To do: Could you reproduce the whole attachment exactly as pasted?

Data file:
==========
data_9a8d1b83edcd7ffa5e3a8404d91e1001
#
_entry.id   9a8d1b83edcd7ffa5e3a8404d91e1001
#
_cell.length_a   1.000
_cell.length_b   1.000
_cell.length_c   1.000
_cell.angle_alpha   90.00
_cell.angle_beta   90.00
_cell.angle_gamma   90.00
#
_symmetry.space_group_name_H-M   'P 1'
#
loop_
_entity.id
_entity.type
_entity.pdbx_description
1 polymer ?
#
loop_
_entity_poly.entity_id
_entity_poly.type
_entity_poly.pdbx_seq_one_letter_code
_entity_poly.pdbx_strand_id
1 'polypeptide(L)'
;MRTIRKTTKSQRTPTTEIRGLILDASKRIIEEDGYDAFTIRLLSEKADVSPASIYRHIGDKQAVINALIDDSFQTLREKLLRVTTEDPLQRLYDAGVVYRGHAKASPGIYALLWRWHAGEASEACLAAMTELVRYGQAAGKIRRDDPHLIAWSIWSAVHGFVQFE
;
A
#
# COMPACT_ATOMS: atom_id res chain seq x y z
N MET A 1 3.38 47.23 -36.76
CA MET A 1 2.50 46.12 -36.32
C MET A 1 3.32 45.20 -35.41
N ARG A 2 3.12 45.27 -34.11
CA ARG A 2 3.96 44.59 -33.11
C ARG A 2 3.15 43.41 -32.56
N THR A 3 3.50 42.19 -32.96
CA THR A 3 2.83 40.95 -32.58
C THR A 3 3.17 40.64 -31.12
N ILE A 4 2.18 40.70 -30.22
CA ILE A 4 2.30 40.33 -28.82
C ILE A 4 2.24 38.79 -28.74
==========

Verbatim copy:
data_9a8d1b83edcd7ffa5e3a8404d91e1001
#
_entry.id   9a8d1b83edcd7ffa5e3a8404d91e1001
#
_cell.length_a   1.000
_cell.length_b   1.000
_cell.length_c   1.000
_cell.angle_alpha   90.00
_cell.angle_beta   90.00
_cell.angle_gamma   90.00
#
_symmetry.space_group_name_H-M   'P 1'
#
loop_
_entity.id
_entity.type
_entity.pdbx_description
1 polymer ?
#
loop_
_entity_poly.entity_id
_entity_poly.type
_entity_poly.pdbx_seq_one_letter_code
_entity_poly.pdbx_strand_id
1 'polypeptide(L)'
;MRTIRKTTKSQRTPTTEIRGLILDASKRIIEEDGYDAFTIRLLSEKADVSPASIYRHIGDKQAVINALIDDSFQTLREKLLRVTTEDPLQRLYDAGVVYRGHAKASPGIYALLWRWHAGEASEACLAAMTELVRYGQAAGKIRRDDPHLIAWSIWSAVHGFVQFE
;
A
#
# COMPACT_ATOMS: atom_id res chain seq x y z
N MET A 1 3.38 47.23 -36.76
CA MET A 1 2.50 46.12 -36.32
C MET A 1 3.32 45.20 -35.41
N ARG A 2 3.12 45.27 -34.11
CA ARG A 2 3.96 44.59 -33.11
C ARG A 2 3.15 43.41 -32.56
N THR A 3 3.50 42.19 -32.96
CA THR A 3 2.83 40.95 -32.58
C THR A 3 3.17 40.64 -31.12
N ILE A 4 2.18 40.70 -30.22
CA ILE A 4 2.30 40.33 -28.82
C ILE A 4 2.24 38.79 -28.74